You’ve often seen pictures of waterfalls, big or small, and how the water seems to be silky and soft.
In order to get this soft effect, you need to take a long exposure. That allows the water to flow during the exposure, causing a blurring effect. The longer the exposure, the softer and smoother the effect. (A few seconds will suffice).
The theory is straightforward, but have you tried to take a picture in daylight for a few seconds? If you don’t take any additional measures, your picture will be blown out (read: solid white image).
To be able to expose for a few seconds without letting too much light in, you need to add a Neutral Density filter. This is essentially sunglasses for your camera.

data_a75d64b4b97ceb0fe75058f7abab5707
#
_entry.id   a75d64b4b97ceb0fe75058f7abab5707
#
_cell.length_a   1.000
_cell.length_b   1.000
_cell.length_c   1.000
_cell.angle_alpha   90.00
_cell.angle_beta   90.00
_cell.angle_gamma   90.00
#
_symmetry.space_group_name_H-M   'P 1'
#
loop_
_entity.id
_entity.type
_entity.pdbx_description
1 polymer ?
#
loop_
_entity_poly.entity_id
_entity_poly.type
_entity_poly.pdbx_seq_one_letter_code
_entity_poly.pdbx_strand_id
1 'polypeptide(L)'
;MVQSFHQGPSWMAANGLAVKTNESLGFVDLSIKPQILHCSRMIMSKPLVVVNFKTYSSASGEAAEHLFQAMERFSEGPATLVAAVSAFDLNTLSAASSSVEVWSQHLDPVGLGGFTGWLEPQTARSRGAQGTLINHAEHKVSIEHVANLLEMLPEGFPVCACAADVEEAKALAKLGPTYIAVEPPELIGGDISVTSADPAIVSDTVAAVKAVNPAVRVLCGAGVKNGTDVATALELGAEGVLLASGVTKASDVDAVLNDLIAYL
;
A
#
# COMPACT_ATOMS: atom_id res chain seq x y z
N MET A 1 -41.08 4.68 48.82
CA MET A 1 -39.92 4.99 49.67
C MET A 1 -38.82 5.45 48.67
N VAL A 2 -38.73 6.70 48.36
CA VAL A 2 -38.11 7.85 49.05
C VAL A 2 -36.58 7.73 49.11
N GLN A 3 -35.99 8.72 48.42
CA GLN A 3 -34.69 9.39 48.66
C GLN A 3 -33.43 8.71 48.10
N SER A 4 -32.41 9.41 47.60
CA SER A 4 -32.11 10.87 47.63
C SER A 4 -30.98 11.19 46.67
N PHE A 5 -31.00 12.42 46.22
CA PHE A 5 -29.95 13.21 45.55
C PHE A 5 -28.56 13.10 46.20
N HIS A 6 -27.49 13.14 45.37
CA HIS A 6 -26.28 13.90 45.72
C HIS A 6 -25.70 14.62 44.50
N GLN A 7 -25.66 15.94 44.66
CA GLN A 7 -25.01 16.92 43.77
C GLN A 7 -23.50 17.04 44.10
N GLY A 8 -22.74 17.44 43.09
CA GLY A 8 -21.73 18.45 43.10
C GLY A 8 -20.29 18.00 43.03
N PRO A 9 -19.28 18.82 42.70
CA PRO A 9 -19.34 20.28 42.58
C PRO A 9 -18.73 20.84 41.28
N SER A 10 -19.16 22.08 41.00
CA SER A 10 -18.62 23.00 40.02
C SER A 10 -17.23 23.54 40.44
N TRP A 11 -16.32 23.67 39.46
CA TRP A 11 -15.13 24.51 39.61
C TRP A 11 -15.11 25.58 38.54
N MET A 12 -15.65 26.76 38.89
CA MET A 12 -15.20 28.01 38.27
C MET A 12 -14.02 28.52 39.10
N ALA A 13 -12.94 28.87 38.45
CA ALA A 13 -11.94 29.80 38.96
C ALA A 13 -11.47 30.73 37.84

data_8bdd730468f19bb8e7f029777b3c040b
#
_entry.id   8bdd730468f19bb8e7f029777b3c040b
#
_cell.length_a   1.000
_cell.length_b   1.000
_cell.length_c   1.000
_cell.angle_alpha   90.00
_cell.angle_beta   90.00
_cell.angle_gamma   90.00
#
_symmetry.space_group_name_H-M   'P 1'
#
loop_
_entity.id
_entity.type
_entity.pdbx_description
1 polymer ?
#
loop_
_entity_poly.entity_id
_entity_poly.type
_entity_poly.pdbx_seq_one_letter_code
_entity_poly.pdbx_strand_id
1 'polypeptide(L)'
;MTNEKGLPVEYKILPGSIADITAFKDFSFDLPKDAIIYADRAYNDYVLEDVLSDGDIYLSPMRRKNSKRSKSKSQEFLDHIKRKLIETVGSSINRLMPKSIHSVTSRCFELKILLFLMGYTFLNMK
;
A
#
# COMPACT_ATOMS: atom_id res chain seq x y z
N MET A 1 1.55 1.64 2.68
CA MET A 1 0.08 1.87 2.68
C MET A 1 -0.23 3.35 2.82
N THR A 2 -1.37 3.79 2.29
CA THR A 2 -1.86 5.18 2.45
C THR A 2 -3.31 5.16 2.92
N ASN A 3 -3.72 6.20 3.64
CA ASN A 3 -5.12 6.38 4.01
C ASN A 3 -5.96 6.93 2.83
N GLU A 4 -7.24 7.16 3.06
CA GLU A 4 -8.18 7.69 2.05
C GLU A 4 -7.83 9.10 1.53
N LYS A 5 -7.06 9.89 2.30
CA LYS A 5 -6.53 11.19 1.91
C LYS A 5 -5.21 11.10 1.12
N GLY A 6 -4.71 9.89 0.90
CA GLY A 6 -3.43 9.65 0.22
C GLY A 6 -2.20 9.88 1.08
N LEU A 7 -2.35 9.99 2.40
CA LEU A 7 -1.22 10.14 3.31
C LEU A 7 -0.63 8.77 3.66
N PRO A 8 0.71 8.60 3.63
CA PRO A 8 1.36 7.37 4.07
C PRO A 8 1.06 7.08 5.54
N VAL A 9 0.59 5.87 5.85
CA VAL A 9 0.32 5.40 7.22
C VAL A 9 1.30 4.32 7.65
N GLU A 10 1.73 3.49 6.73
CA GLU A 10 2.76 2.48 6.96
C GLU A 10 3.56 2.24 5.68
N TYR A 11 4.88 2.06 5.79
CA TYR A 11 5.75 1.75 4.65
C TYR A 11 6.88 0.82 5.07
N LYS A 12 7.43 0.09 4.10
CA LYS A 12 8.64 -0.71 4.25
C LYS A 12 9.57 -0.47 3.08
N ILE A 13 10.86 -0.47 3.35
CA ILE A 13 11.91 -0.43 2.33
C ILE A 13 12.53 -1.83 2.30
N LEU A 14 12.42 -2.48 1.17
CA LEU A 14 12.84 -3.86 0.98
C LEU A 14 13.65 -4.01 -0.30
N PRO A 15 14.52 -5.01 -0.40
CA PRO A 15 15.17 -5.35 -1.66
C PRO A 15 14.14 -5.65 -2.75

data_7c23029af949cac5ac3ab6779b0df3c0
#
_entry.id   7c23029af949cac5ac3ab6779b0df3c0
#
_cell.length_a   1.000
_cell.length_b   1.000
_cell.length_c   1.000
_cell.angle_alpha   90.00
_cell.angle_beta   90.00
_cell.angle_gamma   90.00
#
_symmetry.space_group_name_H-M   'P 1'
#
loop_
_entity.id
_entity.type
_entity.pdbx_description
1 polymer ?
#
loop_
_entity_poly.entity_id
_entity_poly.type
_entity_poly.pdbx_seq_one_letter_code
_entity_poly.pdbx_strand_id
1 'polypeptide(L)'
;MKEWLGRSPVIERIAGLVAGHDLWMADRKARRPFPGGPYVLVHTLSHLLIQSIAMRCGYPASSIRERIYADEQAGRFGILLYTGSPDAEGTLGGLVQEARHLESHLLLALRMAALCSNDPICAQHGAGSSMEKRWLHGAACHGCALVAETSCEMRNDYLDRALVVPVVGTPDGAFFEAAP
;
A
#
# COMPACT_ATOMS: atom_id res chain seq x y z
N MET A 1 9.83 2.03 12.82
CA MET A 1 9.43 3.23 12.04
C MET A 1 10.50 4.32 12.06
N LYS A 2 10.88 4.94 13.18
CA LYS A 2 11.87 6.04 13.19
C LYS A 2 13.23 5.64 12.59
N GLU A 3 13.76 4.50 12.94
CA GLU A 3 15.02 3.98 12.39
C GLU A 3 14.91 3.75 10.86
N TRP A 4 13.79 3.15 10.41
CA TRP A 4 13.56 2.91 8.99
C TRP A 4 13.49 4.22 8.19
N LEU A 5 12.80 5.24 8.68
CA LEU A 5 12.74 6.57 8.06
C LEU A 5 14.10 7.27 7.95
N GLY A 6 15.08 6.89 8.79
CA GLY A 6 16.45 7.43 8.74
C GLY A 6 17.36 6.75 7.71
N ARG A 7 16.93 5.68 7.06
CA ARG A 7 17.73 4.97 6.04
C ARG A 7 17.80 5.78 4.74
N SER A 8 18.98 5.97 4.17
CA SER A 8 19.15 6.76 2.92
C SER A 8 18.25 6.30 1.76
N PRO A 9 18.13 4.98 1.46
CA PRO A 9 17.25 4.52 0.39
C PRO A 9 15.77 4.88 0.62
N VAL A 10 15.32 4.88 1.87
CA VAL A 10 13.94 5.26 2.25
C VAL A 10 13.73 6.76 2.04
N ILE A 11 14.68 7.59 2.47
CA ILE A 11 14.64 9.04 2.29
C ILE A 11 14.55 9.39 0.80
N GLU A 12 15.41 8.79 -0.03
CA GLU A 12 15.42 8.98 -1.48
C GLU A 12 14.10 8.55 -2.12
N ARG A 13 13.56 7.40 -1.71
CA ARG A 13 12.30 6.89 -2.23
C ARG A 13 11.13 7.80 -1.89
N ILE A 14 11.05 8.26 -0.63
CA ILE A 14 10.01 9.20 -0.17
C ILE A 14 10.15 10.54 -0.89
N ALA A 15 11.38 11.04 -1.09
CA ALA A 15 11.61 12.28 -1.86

In this example, I used a Cokin ND8 Neutral Density filter. An ND8 neutral density adds 3 f-stops of “darkness” to the image. This means the filter blocks almost 90% of the light coming into the lens.
An ND4 and ND2 add 2 f-stops and 1 f-stop, respectively.
You want to place the camera on a tripod, and fire it either on a timer or with a remote control. You don’t want to use the shutter button to take the exposure, because pressing the shutter button could cause camera shake, making a less than sharp image.
I use the Cokin system since this allows me to stack the filters. I could put an ND8 and an ND4 at the same time, easily. I could also put a graduated neutral density filter, which is a filter that starts from the dark at one end, and blends into a clear part of the filter.
The Cokin system is also good because it allows you to use the filters on various lenses of different thread sizes. Normal filters screw on to lenses, and need to be the same thread size as the filter. I have various thread sizes for my lenses, so I would have to buy 4 or 5 of each of these filters, as opposed to one Cokin filter. It also means that I carry less filters when I travel or hike.